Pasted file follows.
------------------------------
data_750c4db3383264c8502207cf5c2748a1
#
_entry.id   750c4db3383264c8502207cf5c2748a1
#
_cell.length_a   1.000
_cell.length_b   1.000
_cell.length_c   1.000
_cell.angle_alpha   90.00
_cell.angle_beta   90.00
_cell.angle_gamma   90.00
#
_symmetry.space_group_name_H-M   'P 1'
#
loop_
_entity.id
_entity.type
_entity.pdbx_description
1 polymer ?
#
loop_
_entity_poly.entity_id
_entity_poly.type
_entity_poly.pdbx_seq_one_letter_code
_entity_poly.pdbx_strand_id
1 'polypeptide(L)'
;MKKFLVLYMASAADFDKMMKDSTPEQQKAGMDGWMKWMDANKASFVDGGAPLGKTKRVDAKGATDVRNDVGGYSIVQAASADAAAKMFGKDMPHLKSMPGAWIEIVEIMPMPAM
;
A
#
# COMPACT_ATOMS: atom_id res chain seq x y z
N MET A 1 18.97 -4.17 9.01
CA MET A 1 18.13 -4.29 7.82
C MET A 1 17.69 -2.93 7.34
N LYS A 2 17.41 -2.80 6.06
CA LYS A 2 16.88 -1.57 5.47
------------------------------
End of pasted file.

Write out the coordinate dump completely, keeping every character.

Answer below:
data_750c4db3383264c8502207cf5c2748a1
#
_entry.id   750c4db3383264c8502207cf5c2748a1
#
_cell.length_a   1.000
_cell.length_b   1.000
_cell.length_c   1.000
_cell.angle_alpha   90.00
_cell.angle_beta   90.00
_cell.angle_gamma   90.00
#
_symmetry.space_group_name_H-M   'P 1'
#
loop_
_entity.id
_entity.type
_entity.pdbx_description
1 polymer ?
#
loop_
_entity_poly.entity_id
_entity_poly.type
_entity_poly.pdbx_seq_one_letter_code
_entity_poly.pdbx_strand_id
1 'polypeptide(L)'
;MKKFLVLYMASAADFDKMMKDSTPEQQKAGMDGWMKWMDANKASFVDGGAPLGKTKRVDAKGATDVRNDVGGYSIVQAASADAAAKMFGKDMPHLKSMPGAWIEIVEIMPMPAM
;
A
#
# COMPACT_ATOMS: atom_id res chain seq x y z
N MET A 1 18.97 -4.17 9.01
CA MET A 1 18.13 -4.29 7.82
C MET A 1 17.69 -2.93 7.34
N LYS A 2 17.41 -2.80 6.06
CA LYS A 2 16.88 -1.57 5.47